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Publication numberUS20020158927 A1
Publication typeApplication
Application numberUS 10/127,663
Publication dateOct 31, 2002
Filing dateApr 23, 2002
Priority dateApr 25, 2001
Also published asUS6663212
Publication number10127663, 127663, US 2002/0158927 A1, US 2002/158927 A1, US 20020158927 A1, US 20020158927A1, US 2002158927 A1, US 2002158927A1, US-A1-20020158927, US-A1-2002158927, US2002/0158927A1, US2002/158927A1, US20020158927 A1, US20020158927A1, US2002158927 A1, US2002158927A1
InventorsMasatomo Kojima
Original AssigneeBrother Kogyo Kabushiki Kaisha
Export CitationBiBTeX, EndNote, RefMan
External Links: USPTO, USPTO Assignment, Espacenet
Ink jet device that ejects ink droplets having different volumes
US 20020158927 A1
Abstract
As shown in FIG. 3, three types of ink droplets, i.e., ink droplets 40, 41, and 42 having a larger volume in this order, is ejected from a single nozzle 16. Because ejection speed decreases as the volume of the ink droplet decreases, a smaller ink droplet will take a flight time to reach a recording sheet than a larger ink droplet. Ejecting the smaller ink droplet at a timing earlier than the larger ink droplet can control the impact position of the smaller ink droplet as shown in FIG. 8, thereby preventing displacement of impact position on the recording sheet.
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Claims(5)
What is claimed is:
1. An ink ejection device comprising:
a cavity plate formed with a pressure chamber and a nozzle;
an actuator that fluctuates an internal pressure of the pressure chamber to eject an ink droplet from the nozzle onto a recording medium; and
a driving unit that selectively outputs a driving signal to the actuator, wherein
the actuator fluctuates the internal pressure in response to the driving pulse; and
the driving unit outputs the driving signal for ejecting a smaller ink droplet at a first timing earlier than a second timing for a larger ink droplet.
2. The ink ejection device according to claim 1, wherein a time difference t between the first timing and the second timing is represented by a formula:
t=g(1/V 1−1/V 2)
where g is a distance between the nozzle and the recording medium;
V1 is a velocity of the smaller ink droplet; and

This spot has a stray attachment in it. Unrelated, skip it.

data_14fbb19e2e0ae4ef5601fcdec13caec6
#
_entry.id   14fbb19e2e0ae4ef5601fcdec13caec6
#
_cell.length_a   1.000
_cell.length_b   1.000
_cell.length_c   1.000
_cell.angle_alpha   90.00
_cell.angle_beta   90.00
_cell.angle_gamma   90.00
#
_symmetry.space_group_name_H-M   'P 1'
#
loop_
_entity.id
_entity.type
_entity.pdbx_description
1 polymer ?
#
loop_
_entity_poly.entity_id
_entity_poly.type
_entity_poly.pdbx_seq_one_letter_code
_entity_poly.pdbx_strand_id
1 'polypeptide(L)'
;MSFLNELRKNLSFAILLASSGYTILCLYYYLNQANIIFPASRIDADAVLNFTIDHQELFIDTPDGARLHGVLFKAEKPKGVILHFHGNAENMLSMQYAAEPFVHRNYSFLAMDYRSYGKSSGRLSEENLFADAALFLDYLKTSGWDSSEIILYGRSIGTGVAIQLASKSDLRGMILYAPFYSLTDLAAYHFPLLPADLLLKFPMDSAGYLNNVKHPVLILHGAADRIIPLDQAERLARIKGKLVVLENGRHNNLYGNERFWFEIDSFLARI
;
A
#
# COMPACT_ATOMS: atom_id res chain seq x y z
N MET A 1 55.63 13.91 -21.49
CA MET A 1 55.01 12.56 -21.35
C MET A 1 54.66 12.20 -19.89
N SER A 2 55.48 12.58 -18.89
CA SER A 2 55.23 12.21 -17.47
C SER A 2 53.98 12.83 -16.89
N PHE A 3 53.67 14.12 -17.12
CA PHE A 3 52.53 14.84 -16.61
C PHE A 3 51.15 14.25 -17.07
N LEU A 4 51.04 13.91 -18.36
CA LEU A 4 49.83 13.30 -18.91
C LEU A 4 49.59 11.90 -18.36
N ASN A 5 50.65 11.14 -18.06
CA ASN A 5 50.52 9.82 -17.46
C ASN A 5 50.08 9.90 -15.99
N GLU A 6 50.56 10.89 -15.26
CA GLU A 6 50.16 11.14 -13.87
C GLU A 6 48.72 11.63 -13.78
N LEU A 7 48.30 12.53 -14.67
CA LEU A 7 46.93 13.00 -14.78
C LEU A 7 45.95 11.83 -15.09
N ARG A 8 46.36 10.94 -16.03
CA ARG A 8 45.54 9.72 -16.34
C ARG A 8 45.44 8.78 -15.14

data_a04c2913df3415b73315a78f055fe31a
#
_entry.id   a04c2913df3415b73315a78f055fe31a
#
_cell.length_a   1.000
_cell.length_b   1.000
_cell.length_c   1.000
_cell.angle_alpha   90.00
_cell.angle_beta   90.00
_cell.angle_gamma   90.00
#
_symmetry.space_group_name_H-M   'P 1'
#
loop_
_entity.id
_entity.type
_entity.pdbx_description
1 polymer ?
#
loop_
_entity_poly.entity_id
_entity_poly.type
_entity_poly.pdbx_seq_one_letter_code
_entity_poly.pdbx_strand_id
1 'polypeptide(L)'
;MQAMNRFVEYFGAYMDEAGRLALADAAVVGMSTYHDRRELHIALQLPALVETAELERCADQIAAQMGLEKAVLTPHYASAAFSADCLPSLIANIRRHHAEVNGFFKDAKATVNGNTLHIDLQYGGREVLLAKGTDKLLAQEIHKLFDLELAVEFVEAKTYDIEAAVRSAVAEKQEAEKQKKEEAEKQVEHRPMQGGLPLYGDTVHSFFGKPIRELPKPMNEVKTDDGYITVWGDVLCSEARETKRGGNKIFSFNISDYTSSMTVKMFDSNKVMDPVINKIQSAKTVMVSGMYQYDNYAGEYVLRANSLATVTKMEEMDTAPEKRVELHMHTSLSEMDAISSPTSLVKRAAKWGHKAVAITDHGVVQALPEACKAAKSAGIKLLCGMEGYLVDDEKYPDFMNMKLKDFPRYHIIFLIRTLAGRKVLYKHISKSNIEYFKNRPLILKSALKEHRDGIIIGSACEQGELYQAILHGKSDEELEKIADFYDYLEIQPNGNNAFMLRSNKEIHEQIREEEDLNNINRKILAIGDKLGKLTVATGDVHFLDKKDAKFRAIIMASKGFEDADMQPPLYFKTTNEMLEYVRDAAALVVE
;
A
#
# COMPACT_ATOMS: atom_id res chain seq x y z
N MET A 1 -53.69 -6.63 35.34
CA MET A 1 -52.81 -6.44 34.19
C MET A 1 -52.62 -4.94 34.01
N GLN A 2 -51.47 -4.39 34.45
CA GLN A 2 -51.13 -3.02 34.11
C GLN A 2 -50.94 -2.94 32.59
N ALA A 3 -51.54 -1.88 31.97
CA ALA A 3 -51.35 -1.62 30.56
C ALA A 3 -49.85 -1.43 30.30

V2 is a velocity of the larger ink droplet.
3. The ink ejection device according to claim 2, wherein the time difference t is shortened in a tolerable range such that interference between an ink ejection for the larger ink droplet and an subsequent ink ejection for the smaller ink droplet due to residual pressure fluctuation is prevented.
4. The ink ejection device according to claim 1, wherein the driving unit outputs a first pulse signal for the smaller ink droplet and a second pulse signal for the larger ink droplet, the first pulse signal having a first pulse for ejecting an ink droplet and a second pulse for downsizing the ink droplet ejected in response to the first pulse.
5. The ink ejection device according to claim 1, wherein the driving unit outputs a first pulse signal for the smaller ink droplet and a second pulse signal for the larger ink droplet, the first pulse signal includes a first pulse followed by a second pulse with a first interval, the second pulse signal includes a third pulse followed by a fourth pulse with a second interval larger than the first interval.
Description
BACKGROUND OF THE INVENTION

[0001] 1. Field of the Invention

[0002] The present invention relates to an ink jet device including an actuator that ejects ink droplets by changing an internal pressure of a pressure chamber.

[0003] 2. Related Art

[0004] There has been known a piezoelectric type ink jet printer head including a cavity plate formed with a pressure chamber and a piezoelectric element positioned adjacent to the pressure chamber. In this type of printer head, an ink droplet is ejected from the pressure chamber when a driving pulse is applied to the piezoelectric element. The rising edge of the driving pulse displaces the piezoelectric element, thereby increasing the volume of the pressure chamber. This volume change decreases an internal pressure of the pressure chamber, and a resultant negative pressure is maintained for a predetermined time, which is equal to the pulse width of the driving pulse, so that ink is introduced into the pressure chamber from a manifold. Then, the lowering edge of the driving pulse releases the displacement of the piezoelectric element, whereby the increased volume of the pressure chamber is restored. This increases the internal pressure of the pressure chamber and ejects an ink droplet through a nozzle onto a recording sheet, which is being transported relative to the printer head.